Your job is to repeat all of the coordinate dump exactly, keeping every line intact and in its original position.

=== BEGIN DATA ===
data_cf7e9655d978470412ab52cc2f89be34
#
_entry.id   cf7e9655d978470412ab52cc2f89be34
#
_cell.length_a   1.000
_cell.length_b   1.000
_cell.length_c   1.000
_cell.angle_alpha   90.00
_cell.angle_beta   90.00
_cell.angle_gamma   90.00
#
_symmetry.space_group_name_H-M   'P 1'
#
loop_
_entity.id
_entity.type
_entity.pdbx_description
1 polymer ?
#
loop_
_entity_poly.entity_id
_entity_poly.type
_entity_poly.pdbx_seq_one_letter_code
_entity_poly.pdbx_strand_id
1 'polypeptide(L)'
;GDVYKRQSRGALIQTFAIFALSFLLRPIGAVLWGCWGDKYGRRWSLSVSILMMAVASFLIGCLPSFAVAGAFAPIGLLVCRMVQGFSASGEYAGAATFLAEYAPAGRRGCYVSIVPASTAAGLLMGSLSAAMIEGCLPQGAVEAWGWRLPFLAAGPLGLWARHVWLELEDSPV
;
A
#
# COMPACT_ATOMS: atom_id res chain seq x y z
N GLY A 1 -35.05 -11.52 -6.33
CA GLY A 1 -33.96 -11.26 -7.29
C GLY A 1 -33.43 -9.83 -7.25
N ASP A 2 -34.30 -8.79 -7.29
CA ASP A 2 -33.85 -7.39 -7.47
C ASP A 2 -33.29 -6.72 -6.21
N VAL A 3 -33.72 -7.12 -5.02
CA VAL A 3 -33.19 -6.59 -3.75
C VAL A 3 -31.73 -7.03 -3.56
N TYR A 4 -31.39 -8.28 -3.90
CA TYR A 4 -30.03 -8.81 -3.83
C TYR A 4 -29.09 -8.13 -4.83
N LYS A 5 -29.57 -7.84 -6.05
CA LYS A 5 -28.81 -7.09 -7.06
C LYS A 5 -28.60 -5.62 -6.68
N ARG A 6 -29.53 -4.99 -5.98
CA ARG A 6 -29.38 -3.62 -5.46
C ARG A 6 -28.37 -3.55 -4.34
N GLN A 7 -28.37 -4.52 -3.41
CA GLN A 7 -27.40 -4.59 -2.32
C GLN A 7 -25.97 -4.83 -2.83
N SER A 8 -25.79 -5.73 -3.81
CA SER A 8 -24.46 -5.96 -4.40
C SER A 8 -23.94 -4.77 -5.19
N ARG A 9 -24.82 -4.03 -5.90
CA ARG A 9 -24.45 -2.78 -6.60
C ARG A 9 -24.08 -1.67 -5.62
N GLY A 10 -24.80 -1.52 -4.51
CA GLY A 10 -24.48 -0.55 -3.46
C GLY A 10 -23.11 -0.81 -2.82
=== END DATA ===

data_cf7e9655d978470412ab52cc2f89be34
#
_entry.id   cf7e9655d978470412ab52cc2f89be34
#
_cell.length_a   1.000
_cell.length_b   1.000
_cell.length_c   1.000
_cell.angle_alpha   90.00
_cell.angle_beta   90.00
_cell.angle_gamma   90.00
#
_symmetry.space_group_name_H-M   'P 1'
#
loop_
_entity.id
_entity.type
_entity.pdbx_description
1 polymer ?
#
loop_
_entity_poly.entity_id
_entity_poly.type
_entity_poly.pdbx_seq_one_letter_code
_entity_poly.pdbx_strand_id
1 'polypeptide(L)'
;GDVYKRQSRGALIQTFAIFALSFLLRPIGAVLWGCWGDKYGRRWSLSVSILMMAVASFLIGCLPSFAVAGAFAPIGLLVCRMVQGFSASGEYAGAATFLAEYAPAGRRGCYVSIVPASTAAGLLMGSLSAAMIEGCLPQGAVEAWGWRLPFLAAGPLGLWARHVWLELEDSPV
;
A
#
# COMPACT_ATOMS: atom_id res chain seq x y z
N GLY A 1 -35.05 -11.52 -6.33
CA GLY A 1 -33.96 -11.26 -7.29
C GLY A 1 -33.43 -9.83 -7.25
N ASP A 2 -34.30 -8.79 -7.29
CA ASP A 2 -33.85 -7.39 -7.47
C ASP A 2 -33.29 -6.72 -6.21
N VAL A 3 -33.72 -7.12 -5.02
CA VAL A 3 -33.19 -6.59 -3.75
C VAL A 3 -31.73 -7.03 -3.56
N TYR A 4 -31.39 -8.28 -3.90
CA TYR A 4 -30.03 -8.81 -3.83
C TYR A 4 -29.09 -8.13 -4.83
N LYS A 5 -29.57 -7.84 -6.05
CA LYS A 5 -28.81 -7.09 -7.06
C LYS A 5 -28.60 -5.62 -6.68
N ARG A 6 -29.53 -4.99 -5.98
CA ARG A 6 -29.38 -3.62 -5.46
C ARG A 6 -28.37 -3.55 -4.34
N GLN A 7 -28.37 -4.52 -3.41
CA GLN A 7 -27.40 -4.59 -2.32
C GLN A 7 -25.97 -4.83 -2.83
N SER A 8 -25.79 -5.73 -3.81
CA SER A 8 -24.46 -5.96 -4.40
C SER A 8 -23.94 -4.77 -5.19
N ARG A 9 -24.82 -4.03 -5.90
CA ARG A 9 -24.45 -2.78 -6.60
C ARG A 9 -24.08 -1.67 -5.62
N GLY A 10 -24.80 -1.52 -4.51
CA GLY A 10 -24.48 -0.55 -3.46
C GLY A 10 -23.11 -0.81 -2.82